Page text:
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Statins Slow Disease in Rheumatic Heart Disease

Last Updated: May 14, 2009.

Patients with rheumatic aortic valve stenosis have a slower rate of disease progression if they take statins, according to a study in the May 19 issue of the Journal of the American College of Cardiology.

THURSDAY, May 14 (HealthDay News) -- Patients with rheumatic aortic valve stenosis have a slower rate of disease progression if they take statins, according to a study in the May 19 issue of the Journal of the American College of Cardiology.

Francesco Antonini-Canterin, M.D., from Azienda Ospedaliera S. Maria degli Angeli in Pordenone, Italy, and colleagues retrospectively examined the association between statin use and the progression of rheumatic aortic valve stenosis in 164 patients with the condition, where 30 had been treated with statins.

After a mean follow-up of 8.5 years, as measured by annual changes in peak aortic velocity, the researchers found that the progression of stenosis severity was significantly slower in patients taking statins (mean 0.05 m/s versus 0.12 m/s). Significantly fewer patients receiving statins had rapid progression, as defined as an annual rate of peak velocity progression of 0.1 m/s or greater (10 versus 49 percent). After considering a number of relevant factors, only statin therapy and baseline peak aortic velocity were independently associated with stenosis progression, the authors note.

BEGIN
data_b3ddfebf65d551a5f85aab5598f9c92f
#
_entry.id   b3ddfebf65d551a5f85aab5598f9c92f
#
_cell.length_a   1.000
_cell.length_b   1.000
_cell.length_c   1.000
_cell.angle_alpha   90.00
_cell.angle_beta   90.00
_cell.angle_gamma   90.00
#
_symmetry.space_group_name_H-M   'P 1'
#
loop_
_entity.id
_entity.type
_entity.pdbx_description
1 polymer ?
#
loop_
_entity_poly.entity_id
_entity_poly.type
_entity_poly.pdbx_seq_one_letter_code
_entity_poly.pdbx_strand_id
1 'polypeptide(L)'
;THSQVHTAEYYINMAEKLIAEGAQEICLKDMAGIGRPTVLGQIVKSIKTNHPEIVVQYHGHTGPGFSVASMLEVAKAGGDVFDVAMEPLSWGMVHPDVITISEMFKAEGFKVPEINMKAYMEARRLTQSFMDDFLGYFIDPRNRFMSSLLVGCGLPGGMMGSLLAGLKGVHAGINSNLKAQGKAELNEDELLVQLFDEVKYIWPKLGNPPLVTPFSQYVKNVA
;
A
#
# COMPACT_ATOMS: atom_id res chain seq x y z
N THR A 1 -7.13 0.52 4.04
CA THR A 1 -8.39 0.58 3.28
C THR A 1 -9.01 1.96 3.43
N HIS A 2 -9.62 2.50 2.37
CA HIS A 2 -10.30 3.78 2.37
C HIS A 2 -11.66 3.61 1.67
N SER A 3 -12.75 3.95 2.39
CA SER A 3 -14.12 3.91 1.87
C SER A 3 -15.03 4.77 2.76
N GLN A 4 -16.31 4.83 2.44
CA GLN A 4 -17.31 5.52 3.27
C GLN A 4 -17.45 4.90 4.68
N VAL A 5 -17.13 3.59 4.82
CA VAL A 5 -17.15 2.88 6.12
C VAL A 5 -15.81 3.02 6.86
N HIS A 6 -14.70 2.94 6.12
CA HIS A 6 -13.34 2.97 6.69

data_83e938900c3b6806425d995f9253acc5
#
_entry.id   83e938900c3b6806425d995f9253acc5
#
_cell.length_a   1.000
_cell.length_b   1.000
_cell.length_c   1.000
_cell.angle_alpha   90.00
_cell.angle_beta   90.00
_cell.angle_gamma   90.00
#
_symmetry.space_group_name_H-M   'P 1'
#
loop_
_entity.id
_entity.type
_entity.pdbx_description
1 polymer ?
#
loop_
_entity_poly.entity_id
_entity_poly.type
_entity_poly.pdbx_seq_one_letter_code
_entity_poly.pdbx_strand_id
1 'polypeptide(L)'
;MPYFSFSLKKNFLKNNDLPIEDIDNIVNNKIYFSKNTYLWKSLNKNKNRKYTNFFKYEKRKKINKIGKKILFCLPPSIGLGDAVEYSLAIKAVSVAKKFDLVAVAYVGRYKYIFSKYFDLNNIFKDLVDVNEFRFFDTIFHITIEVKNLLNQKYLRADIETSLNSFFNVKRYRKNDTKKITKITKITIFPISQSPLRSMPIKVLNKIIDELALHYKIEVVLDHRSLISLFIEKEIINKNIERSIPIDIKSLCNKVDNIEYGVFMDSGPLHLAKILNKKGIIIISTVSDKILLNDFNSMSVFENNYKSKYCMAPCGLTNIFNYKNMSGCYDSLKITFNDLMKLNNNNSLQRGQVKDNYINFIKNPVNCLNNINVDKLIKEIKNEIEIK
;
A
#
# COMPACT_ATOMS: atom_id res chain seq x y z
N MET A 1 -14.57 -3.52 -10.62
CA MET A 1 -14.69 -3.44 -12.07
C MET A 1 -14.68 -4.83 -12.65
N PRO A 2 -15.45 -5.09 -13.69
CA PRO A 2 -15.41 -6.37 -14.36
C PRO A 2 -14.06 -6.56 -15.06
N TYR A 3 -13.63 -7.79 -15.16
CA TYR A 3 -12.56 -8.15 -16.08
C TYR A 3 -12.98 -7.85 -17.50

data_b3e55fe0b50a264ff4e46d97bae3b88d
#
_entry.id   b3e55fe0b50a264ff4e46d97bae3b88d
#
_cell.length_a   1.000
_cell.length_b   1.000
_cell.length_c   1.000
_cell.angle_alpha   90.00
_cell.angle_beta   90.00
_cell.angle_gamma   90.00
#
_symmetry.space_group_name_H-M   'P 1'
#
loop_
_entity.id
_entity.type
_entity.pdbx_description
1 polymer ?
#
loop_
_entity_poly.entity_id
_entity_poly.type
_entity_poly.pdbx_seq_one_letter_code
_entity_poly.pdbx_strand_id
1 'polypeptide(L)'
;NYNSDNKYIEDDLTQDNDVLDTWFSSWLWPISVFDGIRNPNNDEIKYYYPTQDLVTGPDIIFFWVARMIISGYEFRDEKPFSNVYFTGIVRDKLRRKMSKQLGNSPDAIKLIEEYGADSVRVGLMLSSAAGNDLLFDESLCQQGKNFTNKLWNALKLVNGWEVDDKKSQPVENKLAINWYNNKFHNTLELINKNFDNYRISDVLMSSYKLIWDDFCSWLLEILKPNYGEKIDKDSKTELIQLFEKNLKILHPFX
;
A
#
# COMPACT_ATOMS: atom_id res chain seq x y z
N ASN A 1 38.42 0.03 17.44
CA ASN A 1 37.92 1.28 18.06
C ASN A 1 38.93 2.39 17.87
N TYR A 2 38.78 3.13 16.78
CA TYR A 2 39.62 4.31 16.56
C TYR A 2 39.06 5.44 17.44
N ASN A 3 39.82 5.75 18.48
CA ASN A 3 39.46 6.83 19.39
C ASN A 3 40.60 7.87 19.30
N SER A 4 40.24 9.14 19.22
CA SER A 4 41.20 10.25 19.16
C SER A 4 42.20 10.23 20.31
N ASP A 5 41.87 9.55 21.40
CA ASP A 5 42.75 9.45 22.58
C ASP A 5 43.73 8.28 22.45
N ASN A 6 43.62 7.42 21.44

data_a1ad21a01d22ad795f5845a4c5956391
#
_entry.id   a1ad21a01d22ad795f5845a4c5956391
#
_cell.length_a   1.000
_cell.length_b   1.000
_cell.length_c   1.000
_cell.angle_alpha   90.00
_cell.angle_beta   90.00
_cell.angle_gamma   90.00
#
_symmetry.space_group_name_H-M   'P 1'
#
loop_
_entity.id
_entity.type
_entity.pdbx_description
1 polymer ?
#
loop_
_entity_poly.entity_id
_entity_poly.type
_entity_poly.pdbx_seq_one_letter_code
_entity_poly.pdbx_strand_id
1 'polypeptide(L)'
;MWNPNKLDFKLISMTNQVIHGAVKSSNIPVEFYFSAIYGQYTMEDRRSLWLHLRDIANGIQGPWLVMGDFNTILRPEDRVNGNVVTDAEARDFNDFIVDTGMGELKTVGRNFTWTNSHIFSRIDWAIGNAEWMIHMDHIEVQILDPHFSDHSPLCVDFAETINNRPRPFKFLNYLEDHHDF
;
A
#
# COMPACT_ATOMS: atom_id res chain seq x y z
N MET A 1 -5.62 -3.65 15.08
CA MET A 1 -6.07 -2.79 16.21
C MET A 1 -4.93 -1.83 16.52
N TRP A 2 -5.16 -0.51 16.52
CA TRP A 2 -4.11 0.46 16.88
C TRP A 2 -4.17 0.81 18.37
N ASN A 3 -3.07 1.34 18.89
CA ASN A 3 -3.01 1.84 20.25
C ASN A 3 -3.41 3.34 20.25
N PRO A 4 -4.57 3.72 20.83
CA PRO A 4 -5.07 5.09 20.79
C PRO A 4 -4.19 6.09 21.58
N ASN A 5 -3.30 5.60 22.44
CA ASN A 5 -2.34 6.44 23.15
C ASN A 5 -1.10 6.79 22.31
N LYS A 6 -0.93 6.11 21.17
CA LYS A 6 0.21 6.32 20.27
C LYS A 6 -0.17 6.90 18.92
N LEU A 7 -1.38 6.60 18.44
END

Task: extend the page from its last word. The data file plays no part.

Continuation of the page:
"This is the first observation of a positive effect of statin treatment in reducing the progression of rheumatic aortic valve stenosis," Antonini-Canterin and colleagues conclude. "These findings may have important implications for the early management of this progressive disease."

An author of the accompanying editorial reported relationships with Merck and Schering-Plough Pharmaceuticals.

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